Beautifully crisp order

[Slide 18] The revisions remove the details, but the story is solid. Image credits: wilko (Opens in a new window)

It’s extremely rare to find a subtraction chip that actually does what you need to do. When I saw this – despite the revisions – I knew I should highlight Wilco, because it’s a good example of how to do a great question.

Here’s the promise the company made to its investors: Give us $6 million, and we’ll get it done.

In the first box, the company is talking about a “community edition” that enables developers (not “allows”, but I’m probably more interested in that than they should) to play and create quests. What feature set is not specified here anywhere in the deck, so I would expect there will be an attached slide that shows a product roadmap of some sort. However, it is a clear goal.

In the second box, the company outlines its staffing plan. Of course, “Strong Team” is a bit ambiguous; I’d like to see some numbers here, but it works.

In the third box, Wilko sees things right. “Access to X WAUs and Y for Weekly Tasks Played” is a very clear SMART goal: it is specific and measurable; There is no doubt whether the target was hit or not. The numbers are covered, so I have no way of knowing if that’s even possible, but here’s the promise the company makes to its investors: Give us $6 million, and we’ll get it done. It’s pertinent: achieving this goal will unlock the next round of funding. And it’s time-bound, presumably “in the next eighteen months” – more on that in a moment. brilliant. wide. yes. More of This – Specific, clear and believable goals for what you will achieve with your investments will go a long way toward securing confidence in how your company will do its business between this fundraising round and the next.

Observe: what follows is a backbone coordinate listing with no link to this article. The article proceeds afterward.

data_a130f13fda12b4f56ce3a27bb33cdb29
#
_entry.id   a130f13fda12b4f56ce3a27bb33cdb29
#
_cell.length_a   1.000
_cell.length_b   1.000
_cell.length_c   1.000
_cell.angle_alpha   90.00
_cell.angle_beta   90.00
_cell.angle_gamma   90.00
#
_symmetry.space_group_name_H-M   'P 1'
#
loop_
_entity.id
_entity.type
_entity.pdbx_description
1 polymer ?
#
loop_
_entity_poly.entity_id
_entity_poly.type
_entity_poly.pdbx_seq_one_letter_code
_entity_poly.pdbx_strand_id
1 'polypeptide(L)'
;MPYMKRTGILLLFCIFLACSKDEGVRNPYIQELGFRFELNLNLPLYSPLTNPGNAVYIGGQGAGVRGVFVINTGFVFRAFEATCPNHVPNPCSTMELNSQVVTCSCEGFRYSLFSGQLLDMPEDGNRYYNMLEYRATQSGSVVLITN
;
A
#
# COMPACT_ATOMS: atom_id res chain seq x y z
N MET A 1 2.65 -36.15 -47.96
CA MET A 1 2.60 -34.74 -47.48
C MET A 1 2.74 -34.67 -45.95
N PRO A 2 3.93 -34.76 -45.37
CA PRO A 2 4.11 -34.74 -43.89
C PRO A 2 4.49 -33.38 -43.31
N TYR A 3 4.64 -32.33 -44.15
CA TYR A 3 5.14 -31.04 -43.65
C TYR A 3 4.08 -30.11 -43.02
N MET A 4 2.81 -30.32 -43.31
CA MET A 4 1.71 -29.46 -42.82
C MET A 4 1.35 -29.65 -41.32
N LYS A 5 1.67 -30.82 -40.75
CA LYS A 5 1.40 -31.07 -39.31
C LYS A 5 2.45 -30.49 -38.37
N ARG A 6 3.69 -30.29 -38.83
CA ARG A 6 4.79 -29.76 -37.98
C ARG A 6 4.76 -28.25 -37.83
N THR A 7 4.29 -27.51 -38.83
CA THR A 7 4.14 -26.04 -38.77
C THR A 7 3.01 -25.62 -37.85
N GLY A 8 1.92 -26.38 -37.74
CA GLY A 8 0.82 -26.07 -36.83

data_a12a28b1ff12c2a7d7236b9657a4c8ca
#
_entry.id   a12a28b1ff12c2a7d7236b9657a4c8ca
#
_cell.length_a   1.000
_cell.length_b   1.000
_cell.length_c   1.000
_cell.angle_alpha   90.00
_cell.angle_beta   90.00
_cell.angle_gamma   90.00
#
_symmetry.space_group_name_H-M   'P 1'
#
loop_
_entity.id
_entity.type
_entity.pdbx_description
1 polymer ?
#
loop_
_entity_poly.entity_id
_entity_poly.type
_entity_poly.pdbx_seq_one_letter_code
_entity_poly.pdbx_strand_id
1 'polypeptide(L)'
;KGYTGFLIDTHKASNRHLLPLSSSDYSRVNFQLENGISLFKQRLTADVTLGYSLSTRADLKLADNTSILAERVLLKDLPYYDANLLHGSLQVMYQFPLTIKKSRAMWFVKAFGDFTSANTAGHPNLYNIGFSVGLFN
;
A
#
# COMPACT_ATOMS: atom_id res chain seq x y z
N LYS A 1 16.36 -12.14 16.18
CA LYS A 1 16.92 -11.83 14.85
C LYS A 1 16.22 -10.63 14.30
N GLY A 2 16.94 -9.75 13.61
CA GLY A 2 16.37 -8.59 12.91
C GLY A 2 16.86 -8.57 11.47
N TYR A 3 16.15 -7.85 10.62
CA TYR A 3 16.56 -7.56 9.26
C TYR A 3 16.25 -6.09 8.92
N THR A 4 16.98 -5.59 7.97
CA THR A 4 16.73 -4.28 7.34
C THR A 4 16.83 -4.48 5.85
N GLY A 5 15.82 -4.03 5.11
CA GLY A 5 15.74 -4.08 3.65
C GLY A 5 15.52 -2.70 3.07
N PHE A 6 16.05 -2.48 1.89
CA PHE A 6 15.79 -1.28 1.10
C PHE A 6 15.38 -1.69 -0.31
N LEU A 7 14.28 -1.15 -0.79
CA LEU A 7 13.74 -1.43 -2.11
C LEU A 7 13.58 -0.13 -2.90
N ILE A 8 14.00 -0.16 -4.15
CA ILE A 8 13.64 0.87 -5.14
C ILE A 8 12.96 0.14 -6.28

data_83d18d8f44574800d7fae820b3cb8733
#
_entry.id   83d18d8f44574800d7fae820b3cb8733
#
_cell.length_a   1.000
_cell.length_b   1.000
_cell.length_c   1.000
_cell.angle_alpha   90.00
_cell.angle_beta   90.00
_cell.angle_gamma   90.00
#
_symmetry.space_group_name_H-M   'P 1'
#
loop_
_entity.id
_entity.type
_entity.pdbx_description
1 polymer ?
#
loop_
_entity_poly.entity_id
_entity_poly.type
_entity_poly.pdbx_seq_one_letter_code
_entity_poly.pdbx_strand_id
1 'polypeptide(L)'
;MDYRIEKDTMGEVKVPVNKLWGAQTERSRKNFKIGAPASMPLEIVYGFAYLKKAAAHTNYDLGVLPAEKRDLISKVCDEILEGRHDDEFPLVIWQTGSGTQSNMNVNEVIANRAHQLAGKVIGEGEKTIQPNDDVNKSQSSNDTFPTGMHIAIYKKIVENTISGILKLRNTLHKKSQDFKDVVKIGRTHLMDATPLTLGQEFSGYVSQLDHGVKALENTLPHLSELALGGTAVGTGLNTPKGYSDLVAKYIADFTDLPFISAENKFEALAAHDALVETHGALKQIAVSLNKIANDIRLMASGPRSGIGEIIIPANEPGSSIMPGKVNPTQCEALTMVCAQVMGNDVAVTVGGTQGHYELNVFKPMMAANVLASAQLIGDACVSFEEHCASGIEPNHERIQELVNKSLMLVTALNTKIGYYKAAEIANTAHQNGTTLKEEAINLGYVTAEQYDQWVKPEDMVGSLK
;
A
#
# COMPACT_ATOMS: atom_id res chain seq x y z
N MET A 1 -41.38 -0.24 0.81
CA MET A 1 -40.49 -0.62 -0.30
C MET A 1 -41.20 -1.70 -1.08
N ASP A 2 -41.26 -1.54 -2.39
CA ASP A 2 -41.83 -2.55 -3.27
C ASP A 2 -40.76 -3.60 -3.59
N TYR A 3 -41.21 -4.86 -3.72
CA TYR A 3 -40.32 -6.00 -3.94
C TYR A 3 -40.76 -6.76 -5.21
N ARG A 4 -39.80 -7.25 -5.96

In the fourth box, the company sets some specific goals around its growth path, with a number of partnerships it needs to get to the ground in order to facilitate future growth, expressed as a SMART goal.

I have a minor point that I would like to see done differently here. I don’t know how many runway months the company is collecting here, but I’m willing to bet money that the red box covers the number 18. Why? Well, that’s pretty much the norm for fundraising these days: You can fundraise for 18 months and re-fund when you have six months left of the runway.

Less than 18 months old and you don’t have enough time to accomplish meaningful work. Much more than that as you try to glimpse into a somewhat unrealistic timeline. Besides, a lot of startups aim for 18 months, but then go to hell for trying to hit the milestones earlier.

In short, don’t collect money because the money is running out as planned. You’re raising money because you’ve hit the milestones and you need more money to follow your next set of milestones. In short: Don’t worry about putting the amount of time on the chipset anywhere; It’s not useful, and would appear as part of your operating plan and financial plans anyway.

clearly framed problem

I usually share one slide here, but the third and fourth slides go together, so here’s one:

[Slide 3] Suggest the problem. Image credits: wilko (Opens in a new window)

[Slide 4] How companies solve it today. Image credits: wilko (Opens in a new window)

Did I mention that people have a temptation to get highly technical and brave about the product in their slide decks? Yes, yes I did, in the first part of this ripping. Well, here is another example of how to call welco perfectly. In the third and fourth slides, the company is able to explain the problem in a concise and clear manner. The company highlights the shortcomings of the theoretical education and explains what the effects are across the business. In a world where developers are with some of the most expensive human resources, any rise in efficiency is a problem. Investors know this better than most; They see budgets across their portfolios.

Even for someone who is not fully familiar with the ins and outs of running a development organization, Wilco’s value proposition is clear and easy to understand. Quite amazing, given the number of ways the company could have gone horribly wrong.

In the rest of this rip off, we’ll look at three things Wilco could have improved or done differently, along with a full pitch deck!